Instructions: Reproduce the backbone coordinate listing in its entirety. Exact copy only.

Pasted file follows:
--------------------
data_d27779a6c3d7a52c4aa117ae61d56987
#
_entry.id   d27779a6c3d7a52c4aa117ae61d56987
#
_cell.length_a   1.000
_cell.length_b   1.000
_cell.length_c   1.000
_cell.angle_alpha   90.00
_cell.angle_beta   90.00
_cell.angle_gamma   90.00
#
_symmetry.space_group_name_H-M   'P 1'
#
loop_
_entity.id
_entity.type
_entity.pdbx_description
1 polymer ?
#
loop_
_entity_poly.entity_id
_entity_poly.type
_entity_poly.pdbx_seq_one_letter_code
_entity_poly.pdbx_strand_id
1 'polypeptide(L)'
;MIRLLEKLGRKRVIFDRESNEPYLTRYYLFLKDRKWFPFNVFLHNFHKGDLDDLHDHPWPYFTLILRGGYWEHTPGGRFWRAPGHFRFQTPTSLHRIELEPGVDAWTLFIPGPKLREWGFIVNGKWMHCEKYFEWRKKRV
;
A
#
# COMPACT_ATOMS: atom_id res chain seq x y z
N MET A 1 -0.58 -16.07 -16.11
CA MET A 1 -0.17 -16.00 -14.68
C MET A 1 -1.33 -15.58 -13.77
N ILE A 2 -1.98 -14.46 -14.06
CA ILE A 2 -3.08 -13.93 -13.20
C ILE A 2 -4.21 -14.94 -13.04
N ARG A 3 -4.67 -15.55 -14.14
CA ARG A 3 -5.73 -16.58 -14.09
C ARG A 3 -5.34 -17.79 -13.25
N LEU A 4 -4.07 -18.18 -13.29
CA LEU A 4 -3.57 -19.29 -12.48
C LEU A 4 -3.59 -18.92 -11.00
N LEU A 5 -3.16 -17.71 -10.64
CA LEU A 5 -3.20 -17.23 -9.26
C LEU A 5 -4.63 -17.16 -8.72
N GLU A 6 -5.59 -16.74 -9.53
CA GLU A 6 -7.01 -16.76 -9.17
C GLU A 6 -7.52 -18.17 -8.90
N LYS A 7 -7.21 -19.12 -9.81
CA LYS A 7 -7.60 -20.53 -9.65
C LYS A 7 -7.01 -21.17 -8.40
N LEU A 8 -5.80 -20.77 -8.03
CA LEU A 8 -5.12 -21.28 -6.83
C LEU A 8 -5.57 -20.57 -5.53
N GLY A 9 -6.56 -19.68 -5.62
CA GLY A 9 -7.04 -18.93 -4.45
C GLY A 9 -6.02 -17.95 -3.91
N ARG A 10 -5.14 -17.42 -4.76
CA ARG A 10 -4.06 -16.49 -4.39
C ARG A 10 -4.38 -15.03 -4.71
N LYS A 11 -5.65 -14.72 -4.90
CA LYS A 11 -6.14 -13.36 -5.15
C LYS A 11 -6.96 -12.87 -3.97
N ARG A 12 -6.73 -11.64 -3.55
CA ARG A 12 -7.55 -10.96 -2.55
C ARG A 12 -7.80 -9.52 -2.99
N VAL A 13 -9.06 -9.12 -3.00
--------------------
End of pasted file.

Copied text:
data_d27779a6c3d7a52c4aa117ae61d56987
#
_entry.id   d27779a6c3d7a52c4aa117ae61d56987
#
_cell.length_a   1.000
_cell.length_b   1.000
_cell.length_c   1.000
_cell.angle_alpha   90.00
_cell.angle_beta   90.00
_cell.angle_gamma   90.00
#
_symmetry.space_group_name_H-M   'P 1'
#
loop_
_entity.id
_entity.type
_entity.pdbx_description
1 polymer ?
#
loop_
_entity_poly.entity_id
_entity_poly.type
_entity_poly.pdbx_seq_one_letter_code
_entity_poly.pdbx_strand_id
1 'polypeptide(L)'
;MIRLLEKLGRKRVIFDRESNEPYLTRYYLFLKDRKWFPFNVFLHNFHKGDLDDLHDHPWPYFTLILRGGYWEHTPGGRFWRAPGHFRFQTPTSLHRIELEPGVDAWTLFIPGPKLREWGFIVNGKWMHCEKYFEWRKKRV
;
A
#
# COMPACT_ATOMS: atom_id res chain seq x y z
N MET A 1 -0.58 -16.07 -16.11
CA MET A 1 -0.17 -16.00 -14.68
C MET A 1 -1.33 -15.58 -13.77
N ILE A 2 -1.98 -14.46 -14.06
CA ILE A 2 -3.08 -13.93 -13.20
C ILE A 2 -4.21 -14.94 -13.04
N ARG A 3 -4.67 -15.55 -14.14
CA ARG A 3 -5.73 -16.58 -14.09
C ARG A 3 -5.34 -17.79 -13.25
N LEU A 4 -4.07 -18.18 -13.29
CA LEU A 4 -3.57 -19.29 -12.48
C LEU A 4 -3.59 -18.92 -11.00
N LEU A 5 -3.16 -17.71 -10.64
CA LEU A 5 -3.20 -17.23 -9.26
C LEU A 5 -4.63 -17.16 -8.72
N GLU A 6 -5.59 -16.74 -9.53
CA GLU A 6 -7.01 -16.76 -9.17
C GLU A 6 -7.52 -18.17 -8.90
N LYS A 7 -7.21 -19.12 -9.81
CA LYS A 7 -7.60 -20.53 -9.65
C LYS A 7 -7.01 -21.17 -8.40
N LEU A 8 -5.80 -20.77 -8.03
CA LEU A 8 -5.12 -21.28 -6.83
C LEU A 8 -5.57 -20.57 -5.53
N GLY A 9 -6.56 -19.68 -5.62
CA GLY A 9 -7.04 -18.93 -4.45
C GLY A 9 -6.02 -17.95 -3.91
N ARG A 10 -5.14 -17.42 -4.76
CA ARG A 10 -4.06 -16.49 -4.39
C ARG A 10 -4.38 -15.03 -4.71
N LYS A 11 -5.65 -14.72 -4.90
CA LYS A 11 -6.14 -13.36 -5.15
C LYS A 11 -6.96 -12.87 -3.97
N ARG A 12 -6.73 -11.64 -3.55
CA ARG A 12 -7.55 -10.96 -2.55
C ARG A 12 -7.80 -9.52 -2.99
N VAL A 13 -9.06 -9.12 -3.00